“Our study is a first effort to look at mortality based on stressors that fish experience during commercial pot fishing: being pulled up from depth during capture, and spending time out of water”, said Rodgveller. “We designed the laboratory study specifically to look at how pot fishing might affect them. Also, since release of small sablefish is possible in the future, our study looked at effects on young fish 45-59 centimeters in length.”
The team examined fish not only for mortal trauma, but also for stressors from capture that might lead indirectly to delayed mortality. These might include vulnerability to predation, interfering with feeding, communication, or reacclimating to depth.
“It is important to understand that even if a fish looks completely healthy, that doesn’t mean it is,” Rodgveller said. “We don’t want to make assumptions about its future survival and success.”
Assessing Sablefish Reflexes and Health
The team captured 35 sablefish using hook and line. They tested six reflexes after capture. These included responses to touch, sound, and changes in orientation. The fish were then transported to the laboratory for further testing.
“One of the most exciting things about this work was setting up this amazing wet lab that we will be able to use for future research,” Rodgveller said. “To mimic natural conditions for these deep water fish, we had to chill water on a mass scale and seal out all light to keep it completely dark. Without that you can’t get close to their natural environment. We worked using red light, which they cannot see. In many ways It’s like being in 600 meters of water.”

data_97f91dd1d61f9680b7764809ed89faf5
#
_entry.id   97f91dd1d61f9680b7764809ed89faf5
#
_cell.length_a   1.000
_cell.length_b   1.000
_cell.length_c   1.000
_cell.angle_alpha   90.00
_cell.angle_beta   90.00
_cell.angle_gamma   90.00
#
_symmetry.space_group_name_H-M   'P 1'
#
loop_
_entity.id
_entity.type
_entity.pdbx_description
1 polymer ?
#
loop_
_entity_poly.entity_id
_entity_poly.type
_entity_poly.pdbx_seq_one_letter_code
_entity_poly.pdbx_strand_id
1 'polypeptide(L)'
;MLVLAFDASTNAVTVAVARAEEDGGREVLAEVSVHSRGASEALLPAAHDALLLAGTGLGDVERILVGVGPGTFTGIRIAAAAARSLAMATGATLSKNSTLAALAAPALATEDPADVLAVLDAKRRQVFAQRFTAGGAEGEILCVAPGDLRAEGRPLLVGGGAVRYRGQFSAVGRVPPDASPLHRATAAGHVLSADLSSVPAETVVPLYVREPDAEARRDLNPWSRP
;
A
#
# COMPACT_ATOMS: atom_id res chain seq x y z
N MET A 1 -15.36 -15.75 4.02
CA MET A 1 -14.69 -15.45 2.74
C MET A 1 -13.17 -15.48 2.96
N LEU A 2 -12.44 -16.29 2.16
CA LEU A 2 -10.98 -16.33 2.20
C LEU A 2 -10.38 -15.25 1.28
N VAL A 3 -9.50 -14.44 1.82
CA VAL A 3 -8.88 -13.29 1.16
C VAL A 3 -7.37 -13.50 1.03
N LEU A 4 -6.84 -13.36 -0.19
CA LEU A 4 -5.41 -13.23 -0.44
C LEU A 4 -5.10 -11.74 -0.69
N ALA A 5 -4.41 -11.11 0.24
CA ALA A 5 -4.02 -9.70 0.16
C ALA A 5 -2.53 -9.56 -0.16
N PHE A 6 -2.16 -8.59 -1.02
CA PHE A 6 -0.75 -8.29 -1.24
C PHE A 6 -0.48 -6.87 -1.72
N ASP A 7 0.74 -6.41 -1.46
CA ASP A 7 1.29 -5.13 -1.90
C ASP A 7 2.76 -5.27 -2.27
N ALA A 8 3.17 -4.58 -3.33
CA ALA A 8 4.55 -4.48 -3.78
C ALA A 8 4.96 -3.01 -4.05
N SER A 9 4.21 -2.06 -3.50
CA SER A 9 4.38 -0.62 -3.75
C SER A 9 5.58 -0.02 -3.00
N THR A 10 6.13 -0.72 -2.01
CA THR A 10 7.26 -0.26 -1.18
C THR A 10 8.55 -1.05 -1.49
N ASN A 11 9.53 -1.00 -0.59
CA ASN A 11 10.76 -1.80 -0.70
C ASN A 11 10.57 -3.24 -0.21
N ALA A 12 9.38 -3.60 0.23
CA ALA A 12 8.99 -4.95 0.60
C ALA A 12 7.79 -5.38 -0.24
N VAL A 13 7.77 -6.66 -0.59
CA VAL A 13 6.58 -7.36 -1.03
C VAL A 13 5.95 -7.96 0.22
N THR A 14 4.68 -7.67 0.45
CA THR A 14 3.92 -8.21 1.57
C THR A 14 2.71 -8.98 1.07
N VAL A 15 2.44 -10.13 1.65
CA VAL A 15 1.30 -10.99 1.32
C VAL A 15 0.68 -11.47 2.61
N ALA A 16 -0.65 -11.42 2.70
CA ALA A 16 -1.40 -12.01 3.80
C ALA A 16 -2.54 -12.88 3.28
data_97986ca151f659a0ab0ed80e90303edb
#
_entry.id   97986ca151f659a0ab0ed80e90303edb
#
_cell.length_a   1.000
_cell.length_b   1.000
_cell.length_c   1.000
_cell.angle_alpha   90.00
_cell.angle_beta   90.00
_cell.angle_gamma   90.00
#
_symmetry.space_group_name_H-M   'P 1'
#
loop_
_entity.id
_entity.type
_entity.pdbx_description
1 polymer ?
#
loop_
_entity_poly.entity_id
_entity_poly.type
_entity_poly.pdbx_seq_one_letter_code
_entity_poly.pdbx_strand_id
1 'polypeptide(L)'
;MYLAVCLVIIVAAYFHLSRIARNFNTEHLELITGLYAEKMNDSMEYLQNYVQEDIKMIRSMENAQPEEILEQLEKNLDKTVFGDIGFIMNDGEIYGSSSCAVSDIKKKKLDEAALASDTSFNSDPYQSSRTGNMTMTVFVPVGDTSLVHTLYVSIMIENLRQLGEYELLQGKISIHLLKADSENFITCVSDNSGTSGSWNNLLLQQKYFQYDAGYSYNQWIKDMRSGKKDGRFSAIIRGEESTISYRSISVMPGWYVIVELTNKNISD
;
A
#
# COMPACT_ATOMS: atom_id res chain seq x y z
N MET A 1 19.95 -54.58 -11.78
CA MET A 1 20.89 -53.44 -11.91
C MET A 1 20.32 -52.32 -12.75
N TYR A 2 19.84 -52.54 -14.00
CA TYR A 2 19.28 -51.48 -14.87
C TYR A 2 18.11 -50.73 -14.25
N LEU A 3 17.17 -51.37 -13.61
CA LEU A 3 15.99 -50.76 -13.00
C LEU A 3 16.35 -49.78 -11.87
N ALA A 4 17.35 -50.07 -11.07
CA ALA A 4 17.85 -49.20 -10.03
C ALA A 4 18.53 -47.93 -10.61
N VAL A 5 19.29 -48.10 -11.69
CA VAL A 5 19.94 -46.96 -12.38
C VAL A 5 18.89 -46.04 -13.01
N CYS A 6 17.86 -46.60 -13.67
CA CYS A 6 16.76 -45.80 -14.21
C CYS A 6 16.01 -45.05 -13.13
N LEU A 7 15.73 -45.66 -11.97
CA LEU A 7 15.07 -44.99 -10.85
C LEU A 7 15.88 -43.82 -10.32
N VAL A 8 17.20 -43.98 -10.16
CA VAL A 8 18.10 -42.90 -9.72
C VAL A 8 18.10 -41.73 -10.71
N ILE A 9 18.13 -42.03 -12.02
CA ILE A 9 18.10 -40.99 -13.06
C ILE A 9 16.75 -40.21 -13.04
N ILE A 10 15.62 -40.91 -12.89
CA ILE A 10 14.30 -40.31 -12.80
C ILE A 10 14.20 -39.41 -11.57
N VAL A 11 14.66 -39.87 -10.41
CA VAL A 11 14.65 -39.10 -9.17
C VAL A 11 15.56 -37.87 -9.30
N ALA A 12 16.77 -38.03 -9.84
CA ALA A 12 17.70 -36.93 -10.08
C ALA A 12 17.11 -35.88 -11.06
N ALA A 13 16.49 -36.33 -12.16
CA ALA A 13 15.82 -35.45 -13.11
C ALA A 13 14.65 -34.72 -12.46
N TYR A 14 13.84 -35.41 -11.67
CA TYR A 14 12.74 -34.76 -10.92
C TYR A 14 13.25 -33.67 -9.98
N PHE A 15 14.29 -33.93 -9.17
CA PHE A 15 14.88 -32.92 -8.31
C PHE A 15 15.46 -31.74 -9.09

The fish were held in the laboratory for several weeks. During that time, some were experimentally held out of water for 3-11 minutes, pushing the maximum time these fish may be on deck on a pot fishing boat. At the end of the experiment, reflexes were tested again. Fish were then examined by Oregon State University veterinarian Christiane Löhr for injury or disease. The team examined fish tissues under a microscope to get a full picture of internal health.
Health and Reflexes After Capture
No sablefish died during capture or while being held during the experiment, and none showed signs or disease. However, reflexes were affected.
“Some of the reflexes were poor, especially just after capture.That could impair their ability to escape predators after release, such as whales that may be near the boat when sablefish are returned to sea,” Rodgveller explained.
Immediately after capture, 77 percent of fish could right themselves after being placed upside down; 69 percent responded to grabbing the tail; and 57 percent responded to sound. The only reflex that did not improve to 100 percent in the laboratory was the sound reflex. None of the fish held out of water for the maximum amount of time responded to sound, even a week later.
“The long-term damage to the sound reflex could affect feeding, communication, and other behavior for a long time,” said Rodgveller. “That could contribute to early mortality in response to being caught and released. If this is true, this needs to be accounted for in our stock assessments.”
Rodgveller emphasizes the need for further research to get a more comprehensive picture of the effects of capture.
“We have just scratched the surface by looking at the effects of capture and isolating one stressor: time out of water. That is just one thing that fish experience while on board. They are subject to pressure from other fish in the pot, being dropped on deck, and others. It will be important to spend time on a boat to study what else they experience. More tests of sablefish responses to fishing conditions will continue to improve our understanding of discard mortality in this evolving fishery.”
This research was a collaborative effort between NOAA Fisheries’ Alaska Fisheries Science Center (Cara Rodgveller, Andrew Dimond) and Oregon State University (Christiane Löhr).